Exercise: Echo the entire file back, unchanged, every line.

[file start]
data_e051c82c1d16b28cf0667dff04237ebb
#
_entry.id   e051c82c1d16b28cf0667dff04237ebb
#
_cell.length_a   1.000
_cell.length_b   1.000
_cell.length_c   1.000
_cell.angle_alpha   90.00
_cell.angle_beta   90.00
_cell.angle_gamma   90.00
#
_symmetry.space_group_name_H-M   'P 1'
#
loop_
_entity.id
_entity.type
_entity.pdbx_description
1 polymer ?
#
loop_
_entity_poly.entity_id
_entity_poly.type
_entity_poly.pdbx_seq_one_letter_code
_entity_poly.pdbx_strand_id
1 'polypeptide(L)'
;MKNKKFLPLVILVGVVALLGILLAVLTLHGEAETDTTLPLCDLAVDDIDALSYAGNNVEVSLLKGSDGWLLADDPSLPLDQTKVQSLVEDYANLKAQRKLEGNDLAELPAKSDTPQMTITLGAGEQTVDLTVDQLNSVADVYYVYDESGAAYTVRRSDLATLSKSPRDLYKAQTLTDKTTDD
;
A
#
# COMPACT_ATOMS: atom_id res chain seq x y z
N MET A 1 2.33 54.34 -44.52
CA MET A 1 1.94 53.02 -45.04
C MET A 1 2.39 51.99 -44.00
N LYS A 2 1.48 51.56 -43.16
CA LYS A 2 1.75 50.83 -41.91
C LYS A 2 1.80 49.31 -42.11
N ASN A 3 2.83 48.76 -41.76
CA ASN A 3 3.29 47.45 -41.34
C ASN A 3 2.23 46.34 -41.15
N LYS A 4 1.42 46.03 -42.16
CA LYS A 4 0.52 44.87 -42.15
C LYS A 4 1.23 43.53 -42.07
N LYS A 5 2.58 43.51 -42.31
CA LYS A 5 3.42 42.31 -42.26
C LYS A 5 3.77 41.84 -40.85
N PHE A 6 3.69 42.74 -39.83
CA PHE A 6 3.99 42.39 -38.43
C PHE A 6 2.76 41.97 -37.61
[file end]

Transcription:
data_e051c82c1d16b28cf0667dff04237ebb
#
_entry.id   e051c82c1d16b28cf0667dff04237ebb
#
_cell.length_a   1.000
_cell.length_b   1.000
_cell.length_c   1.000
_cell.angle_alpha   90.00
_cell.angle_beta   90.00
_cell.angle_gamma   90.00
#
_symmetry.space_group_name_H-M   'P 1'
#
loop_
_entity.id
_entity.type
_entity.pdbx_description
1 polymer ?
#
loop_
_entity_poly.entity_id
_entity_poly.type
_entity_poly.pdbx_seq_one_letter_code
_entity_poly.pdbx_strand_id
1 'polypeptide(L)'
;MKNKKFLPLVILVGVVALLGILLAVLTLHGEAETDTTLPLCDLAVDDIDALSYAGNNVEVSLLKGSDGWLLADDPSLPLDQTKVQSLVEDYANLKAQRKLEGNDLAELPAKSDTPQMTITLGAGEQTVDLTVDQLNSVADVYYVYDESGAAYTVRRSDLATLSKSPRDLYKAQTLTDKTTDD
;
A
#
# COMPACT_ATOMS: atom_id res chain seq x y z
N MET A 1 2.33 54.34 -44.52
CA MET A 1 1.94 53.02 -45.04
C MET A 1 2.39 51.99 -44.00
N LYS A 2 1.48 51.56 -43.16
CA LYS A 2 1.75 50.83 -41.91
C LYS A 2 1.80 49.31 -42.11
N ASN A 3 2.83 48.76 -41.76
CA ASN A 3 3.29 47.45 -41.34
C ASN A 3 2.23 46.34 -41.15
N LYS A 4 1.42 46.03 -42.16
CA LYS A 4 0.52 44.87 -42.15
C LYS A 4 1.23 43.53 -42.07
N LYS A 5 2.58 43.51 -42.31
CA LYS A 5 3.42 42.31 -42.26
C LYS A 5 3.77 41.84 -40.85
N PHE A 6 3.69 42.74 -39.83
CA PHE A 6 3.99 42.39 -38.43
C PHE A 6 2.76 41.97 -37.61